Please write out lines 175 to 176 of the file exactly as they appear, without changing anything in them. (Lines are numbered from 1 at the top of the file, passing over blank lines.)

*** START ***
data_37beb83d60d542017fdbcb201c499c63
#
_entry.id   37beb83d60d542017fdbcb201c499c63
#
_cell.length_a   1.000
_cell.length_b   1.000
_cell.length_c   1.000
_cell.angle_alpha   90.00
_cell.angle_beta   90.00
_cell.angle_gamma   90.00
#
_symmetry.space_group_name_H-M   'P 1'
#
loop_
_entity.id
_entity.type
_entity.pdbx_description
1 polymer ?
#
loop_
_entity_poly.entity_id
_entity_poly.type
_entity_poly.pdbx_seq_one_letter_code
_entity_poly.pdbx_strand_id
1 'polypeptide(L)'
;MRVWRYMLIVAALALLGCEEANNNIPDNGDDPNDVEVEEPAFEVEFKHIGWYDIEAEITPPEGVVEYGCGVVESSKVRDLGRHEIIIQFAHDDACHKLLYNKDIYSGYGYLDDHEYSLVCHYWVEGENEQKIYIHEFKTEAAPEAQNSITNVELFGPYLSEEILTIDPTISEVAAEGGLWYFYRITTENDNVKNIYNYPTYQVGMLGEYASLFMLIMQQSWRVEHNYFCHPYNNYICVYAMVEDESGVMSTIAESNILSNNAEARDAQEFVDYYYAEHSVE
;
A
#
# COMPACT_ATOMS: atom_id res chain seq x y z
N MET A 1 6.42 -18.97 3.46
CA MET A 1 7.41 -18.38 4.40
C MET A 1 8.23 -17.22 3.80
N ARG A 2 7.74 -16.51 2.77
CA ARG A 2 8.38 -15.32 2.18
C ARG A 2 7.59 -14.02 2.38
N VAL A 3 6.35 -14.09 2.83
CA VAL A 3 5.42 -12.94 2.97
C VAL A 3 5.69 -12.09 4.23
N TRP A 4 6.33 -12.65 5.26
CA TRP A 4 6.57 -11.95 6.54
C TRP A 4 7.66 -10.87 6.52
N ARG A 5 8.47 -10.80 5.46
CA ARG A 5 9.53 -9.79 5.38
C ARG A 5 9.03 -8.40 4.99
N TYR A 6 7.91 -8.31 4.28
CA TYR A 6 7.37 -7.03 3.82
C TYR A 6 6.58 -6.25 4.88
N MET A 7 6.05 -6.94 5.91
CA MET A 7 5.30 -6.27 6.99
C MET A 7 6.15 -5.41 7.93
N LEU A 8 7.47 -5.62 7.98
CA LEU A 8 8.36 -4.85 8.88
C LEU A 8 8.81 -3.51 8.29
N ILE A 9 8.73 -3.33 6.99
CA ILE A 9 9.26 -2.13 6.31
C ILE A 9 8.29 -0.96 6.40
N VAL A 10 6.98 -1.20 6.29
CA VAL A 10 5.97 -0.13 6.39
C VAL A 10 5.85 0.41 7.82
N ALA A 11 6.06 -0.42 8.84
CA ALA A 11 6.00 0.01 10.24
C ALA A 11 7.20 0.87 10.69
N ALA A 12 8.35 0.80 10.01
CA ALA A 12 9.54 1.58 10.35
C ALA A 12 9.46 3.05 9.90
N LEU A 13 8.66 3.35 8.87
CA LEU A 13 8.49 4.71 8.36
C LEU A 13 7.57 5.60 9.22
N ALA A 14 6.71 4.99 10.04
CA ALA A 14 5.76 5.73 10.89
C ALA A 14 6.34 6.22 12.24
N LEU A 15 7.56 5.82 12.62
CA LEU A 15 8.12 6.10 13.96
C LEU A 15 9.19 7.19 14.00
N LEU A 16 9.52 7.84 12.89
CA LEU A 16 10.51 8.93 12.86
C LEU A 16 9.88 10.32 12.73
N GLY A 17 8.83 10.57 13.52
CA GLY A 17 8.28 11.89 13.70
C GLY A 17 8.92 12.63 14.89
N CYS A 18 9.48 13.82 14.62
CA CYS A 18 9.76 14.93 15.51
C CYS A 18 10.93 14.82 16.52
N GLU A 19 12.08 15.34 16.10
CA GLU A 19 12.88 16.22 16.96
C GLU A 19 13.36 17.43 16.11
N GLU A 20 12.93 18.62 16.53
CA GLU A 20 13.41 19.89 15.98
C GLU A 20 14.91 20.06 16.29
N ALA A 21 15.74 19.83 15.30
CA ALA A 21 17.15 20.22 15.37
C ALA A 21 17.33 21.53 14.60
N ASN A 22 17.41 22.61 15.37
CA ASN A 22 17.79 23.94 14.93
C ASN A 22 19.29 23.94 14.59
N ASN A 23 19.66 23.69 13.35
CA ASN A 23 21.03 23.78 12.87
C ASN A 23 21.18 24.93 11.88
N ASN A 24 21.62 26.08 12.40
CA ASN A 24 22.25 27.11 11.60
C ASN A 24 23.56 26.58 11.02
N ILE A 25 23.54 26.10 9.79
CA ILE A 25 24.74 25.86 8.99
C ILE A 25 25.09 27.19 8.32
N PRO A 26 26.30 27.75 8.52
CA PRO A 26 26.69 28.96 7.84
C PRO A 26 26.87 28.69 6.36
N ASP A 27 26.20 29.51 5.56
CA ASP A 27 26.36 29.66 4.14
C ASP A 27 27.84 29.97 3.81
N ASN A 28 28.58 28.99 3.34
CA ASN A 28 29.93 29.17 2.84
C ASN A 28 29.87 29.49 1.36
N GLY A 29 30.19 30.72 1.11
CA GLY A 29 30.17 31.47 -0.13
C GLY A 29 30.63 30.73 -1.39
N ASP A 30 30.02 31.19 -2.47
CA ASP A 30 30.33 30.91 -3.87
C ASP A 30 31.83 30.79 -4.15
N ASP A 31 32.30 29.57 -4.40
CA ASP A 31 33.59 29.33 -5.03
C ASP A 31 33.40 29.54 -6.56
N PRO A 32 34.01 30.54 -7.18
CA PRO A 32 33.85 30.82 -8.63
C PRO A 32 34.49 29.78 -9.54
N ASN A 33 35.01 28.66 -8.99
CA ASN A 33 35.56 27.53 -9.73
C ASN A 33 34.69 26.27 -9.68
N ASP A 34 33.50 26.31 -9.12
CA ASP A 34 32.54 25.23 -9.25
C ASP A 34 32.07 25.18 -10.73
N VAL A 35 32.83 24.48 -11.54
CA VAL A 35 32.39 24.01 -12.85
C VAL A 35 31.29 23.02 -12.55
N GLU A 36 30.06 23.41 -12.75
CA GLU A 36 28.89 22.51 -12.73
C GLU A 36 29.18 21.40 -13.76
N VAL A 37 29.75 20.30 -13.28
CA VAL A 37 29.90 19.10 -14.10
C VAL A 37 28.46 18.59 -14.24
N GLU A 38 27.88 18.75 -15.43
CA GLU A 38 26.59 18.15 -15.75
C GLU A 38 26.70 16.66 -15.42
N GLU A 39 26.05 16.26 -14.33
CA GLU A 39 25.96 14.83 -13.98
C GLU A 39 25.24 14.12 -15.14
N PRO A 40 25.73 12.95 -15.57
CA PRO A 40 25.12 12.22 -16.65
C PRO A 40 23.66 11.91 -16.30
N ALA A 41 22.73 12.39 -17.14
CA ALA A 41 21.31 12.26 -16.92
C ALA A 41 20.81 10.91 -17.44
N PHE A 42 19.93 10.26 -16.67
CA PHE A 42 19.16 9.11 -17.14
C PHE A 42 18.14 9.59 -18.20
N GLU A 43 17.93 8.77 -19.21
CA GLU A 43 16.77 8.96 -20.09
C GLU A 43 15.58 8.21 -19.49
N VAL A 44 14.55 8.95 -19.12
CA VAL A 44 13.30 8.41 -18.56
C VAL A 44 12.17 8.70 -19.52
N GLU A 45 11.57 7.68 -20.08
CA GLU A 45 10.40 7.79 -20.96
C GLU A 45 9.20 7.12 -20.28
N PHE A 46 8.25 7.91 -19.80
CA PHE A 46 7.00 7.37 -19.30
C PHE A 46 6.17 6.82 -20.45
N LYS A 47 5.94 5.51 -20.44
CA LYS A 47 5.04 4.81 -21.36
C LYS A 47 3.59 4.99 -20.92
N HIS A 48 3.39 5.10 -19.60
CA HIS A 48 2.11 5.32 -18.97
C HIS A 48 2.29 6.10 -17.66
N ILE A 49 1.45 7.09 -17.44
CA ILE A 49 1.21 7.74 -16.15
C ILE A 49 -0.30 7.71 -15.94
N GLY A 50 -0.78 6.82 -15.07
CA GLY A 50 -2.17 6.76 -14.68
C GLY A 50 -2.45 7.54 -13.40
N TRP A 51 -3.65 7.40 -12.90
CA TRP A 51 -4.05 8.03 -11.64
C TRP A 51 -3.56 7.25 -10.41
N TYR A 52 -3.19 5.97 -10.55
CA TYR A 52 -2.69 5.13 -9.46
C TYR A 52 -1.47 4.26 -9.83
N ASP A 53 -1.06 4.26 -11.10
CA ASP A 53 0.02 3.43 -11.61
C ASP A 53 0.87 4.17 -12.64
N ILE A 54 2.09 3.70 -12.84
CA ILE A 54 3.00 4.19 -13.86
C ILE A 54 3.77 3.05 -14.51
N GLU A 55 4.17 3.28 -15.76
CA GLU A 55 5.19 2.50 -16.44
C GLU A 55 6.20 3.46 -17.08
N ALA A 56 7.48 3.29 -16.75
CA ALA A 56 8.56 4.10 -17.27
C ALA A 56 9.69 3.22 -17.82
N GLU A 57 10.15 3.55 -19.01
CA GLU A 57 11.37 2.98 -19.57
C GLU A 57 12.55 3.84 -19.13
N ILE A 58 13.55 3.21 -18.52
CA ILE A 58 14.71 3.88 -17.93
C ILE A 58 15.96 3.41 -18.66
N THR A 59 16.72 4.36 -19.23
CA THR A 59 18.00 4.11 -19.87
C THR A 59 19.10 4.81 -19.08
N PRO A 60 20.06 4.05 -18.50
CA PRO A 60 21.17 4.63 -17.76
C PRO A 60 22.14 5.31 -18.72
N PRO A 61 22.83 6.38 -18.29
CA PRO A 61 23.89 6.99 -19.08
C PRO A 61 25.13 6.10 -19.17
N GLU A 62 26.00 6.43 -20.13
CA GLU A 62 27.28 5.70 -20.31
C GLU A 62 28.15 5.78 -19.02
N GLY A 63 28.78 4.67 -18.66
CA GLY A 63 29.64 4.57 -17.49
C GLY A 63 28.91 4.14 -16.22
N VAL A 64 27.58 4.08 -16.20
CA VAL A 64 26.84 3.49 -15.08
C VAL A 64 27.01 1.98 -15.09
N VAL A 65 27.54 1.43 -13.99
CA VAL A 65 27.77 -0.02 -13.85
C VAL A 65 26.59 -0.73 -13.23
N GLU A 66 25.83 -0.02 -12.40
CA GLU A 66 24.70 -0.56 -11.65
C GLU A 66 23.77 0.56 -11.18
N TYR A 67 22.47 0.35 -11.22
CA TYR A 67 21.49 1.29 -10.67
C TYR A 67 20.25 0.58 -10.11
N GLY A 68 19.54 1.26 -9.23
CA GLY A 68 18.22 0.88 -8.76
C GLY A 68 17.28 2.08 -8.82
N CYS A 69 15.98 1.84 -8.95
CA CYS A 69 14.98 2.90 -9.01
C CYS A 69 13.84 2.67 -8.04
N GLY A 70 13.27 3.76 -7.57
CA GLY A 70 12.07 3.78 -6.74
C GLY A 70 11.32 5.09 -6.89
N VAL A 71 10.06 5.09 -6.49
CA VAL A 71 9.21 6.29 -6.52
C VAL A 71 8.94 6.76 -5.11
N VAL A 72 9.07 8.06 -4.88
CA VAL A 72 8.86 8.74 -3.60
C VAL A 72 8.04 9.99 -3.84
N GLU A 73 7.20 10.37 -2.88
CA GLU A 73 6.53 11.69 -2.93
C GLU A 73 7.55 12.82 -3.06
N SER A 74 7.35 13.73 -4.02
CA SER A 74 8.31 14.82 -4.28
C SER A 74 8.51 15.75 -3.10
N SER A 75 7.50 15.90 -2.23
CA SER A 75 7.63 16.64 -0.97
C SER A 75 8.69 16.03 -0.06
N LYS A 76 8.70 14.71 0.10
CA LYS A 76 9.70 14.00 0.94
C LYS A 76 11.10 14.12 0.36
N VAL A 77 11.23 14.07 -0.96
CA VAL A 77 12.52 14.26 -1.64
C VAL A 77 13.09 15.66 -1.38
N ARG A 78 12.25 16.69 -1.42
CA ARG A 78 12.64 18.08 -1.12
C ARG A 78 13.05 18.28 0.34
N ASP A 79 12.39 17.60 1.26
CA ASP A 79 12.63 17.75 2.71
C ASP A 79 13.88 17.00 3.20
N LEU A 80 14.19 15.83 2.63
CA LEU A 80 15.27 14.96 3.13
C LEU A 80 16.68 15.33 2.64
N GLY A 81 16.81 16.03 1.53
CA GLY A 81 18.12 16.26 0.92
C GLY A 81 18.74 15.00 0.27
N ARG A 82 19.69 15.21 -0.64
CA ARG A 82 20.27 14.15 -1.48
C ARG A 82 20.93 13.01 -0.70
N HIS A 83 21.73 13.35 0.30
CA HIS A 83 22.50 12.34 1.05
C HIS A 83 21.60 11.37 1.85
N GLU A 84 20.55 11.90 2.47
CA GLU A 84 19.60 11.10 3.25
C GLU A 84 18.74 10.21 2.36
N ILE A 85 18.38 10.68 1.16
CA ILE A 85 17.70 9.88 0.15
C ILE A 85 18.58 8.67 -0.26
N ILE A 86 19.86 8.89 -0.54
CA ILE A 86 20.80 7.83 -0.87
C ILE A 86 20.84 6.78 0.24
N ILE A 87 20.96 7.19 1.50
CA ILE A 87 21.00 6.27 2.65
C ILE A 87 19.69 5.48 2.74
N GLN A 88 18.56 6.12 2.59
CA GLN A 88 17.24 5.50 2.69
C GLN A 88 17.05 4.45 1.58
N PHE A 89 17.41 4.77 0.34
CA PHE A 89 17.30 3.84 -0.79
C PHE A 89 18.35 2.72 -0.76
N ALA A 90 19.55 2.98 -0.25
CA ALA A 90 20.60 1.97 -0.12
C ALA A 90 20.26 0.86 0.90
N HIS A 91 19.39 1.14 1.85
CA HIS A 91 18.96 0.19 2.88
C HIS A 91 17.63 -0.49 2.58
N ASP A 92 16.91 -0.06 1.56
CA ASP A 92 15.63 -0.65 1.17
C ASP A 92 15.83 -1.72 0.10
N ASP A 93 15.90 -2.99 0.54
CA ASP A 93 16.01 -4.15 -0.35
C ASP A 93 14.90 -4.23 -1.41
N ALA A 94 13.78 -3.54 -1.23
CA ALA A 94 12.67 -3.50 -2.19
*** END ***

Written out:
N ILE A 49 1.45 7.09 -17.44
CA ILE A 49 1.21 7.74 -16.15